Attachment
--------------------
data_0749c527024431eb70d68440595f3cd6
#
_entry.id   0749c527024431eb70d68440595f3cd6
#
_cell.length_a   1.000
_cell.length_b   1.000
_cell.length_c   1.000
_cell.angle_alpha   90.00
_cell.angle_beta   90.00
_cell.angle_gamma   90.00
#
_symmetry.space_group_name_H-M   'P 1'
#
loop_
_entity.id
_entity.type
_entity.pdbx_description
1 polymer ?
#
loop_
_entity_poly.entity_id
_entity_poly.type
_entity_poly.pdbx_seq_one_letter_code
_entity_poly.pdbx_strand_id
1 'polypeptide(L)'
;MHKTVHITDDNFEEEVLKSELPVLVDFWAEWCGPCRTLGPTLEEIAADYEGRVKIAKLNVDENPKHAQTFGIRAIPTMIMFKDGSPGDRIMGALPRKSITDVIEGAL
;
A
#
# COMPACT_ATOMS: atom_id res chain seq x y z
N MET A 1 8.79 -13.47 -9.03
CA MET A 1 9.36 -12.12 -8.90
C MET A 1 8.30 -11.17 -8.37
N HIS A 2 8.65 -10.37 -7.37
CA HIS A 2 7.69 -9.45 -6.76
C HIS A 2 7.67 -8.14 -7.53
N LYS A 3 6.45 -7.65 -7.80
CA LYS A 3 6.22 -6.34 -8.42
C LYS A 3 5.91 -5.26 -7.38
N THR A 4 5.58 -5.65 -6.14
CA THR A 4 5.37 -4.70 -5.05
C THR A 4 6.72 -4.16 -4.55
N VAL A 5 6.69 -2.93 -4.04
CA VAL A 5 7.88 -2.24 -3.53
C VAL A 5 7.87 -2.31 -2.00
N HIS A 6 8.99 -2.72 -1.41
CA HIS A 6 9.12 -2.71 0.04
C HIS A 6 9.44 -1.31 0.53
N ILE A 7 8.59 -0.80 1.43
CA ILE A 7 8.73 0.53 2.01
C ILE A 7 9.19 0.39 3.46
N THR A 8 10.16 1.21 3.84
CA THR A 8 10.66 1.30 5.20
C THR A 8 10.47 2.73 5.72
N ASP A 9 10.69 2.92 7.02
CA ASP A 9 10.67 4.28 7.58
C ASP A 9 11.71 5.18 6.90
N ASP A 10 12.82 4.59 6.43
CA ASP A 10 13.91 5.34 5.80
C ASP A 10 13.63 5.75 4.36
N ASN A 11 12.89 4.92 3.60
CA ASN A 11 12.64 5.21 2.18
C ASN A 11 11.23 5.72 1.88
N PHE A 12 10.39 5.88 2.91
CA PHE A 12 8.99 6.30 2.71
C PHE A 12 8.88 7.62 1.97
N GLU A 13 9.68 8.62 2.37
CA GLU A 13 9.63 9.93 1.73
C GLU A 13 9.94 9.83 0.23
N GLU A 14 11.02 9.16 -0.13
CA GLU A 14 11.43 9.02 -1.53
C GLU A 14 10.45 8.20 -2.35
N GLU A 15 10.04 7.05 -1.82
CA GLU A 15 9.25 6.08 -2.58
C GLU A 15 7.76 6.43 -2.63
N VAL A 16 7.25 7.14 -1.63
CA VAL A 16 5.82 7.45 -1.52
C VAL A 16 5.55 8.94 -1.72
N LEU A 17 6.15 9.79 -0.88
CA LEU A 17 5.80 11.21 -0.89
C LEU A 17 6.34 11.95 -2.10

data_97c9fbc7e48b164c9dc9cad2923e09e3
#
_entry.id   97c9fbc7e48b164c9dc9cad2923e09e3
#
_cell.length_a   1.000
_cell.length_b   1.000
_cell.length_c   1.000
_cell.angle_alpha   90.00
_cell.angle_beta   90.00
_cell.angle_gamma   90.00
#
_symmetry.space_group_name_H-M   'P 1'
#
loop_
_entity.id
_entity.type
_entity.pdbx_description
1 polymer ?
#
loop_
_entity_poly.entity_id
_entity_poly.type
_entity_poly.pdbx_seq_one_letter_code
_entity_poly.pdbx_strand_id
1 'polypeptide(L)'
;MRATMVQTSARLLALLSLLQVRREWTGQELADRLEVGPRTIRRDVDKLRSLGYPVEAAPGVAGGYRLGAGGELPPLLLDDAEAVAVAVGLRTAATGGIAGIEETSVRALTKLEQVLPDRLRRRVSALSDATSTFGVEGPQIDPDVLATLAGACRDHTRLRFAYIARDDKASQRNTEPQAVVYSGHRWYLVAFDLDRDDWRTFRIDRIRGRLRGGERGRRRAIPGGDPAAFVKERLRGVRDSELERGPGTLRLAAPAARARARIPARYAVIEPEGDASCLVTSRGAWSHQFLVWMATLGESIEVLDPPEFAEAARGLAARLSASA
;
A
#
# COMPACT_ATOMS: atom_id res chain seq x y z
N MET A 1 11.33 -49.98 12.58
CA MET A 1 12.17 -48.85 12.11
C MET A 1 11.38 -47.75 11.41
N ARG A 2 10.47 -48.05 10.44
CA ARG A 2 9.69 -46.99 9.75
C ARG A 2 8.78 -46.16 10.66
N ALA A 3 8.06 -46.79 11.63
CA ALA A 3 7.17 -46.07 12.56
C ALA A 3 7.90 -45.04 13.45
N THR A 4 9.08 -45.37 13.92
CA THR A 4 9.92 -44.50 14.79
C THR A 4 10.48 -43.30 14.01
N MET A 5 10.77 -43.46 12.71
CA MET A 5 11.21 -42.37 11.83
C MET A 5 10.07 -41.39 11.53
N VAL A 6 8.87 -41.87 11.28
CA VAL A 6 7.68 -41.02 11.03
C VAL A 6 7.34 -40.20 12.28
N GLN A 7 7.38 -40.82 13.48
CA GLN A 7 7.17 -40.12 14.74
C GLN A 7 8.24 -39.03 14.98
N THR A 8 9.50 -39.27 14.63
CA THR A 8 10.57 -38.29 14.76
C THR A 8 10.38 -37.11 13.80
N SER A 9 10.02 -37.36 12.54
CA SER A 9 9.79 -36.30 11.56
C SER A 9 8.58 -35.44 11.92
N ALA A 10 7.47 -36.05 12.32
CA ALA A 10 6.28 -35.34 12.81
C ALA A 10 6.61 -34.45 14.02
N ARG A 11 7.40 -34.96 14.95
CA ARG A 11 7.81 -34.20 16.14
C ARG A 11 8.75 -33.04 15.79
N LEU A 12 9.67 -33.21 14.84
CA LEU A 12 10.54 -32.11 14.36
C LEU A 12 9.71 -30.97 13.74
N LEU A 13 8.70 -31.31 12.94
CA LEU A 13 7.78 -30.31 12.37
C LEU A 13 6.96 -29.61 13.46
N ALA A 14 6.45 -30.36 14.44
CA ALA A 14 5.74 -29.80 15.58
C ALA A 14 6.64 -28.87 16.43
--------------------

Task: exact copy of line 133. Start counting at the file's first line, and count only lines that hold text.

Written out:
N THR A 8 9.50 -39.27 14.63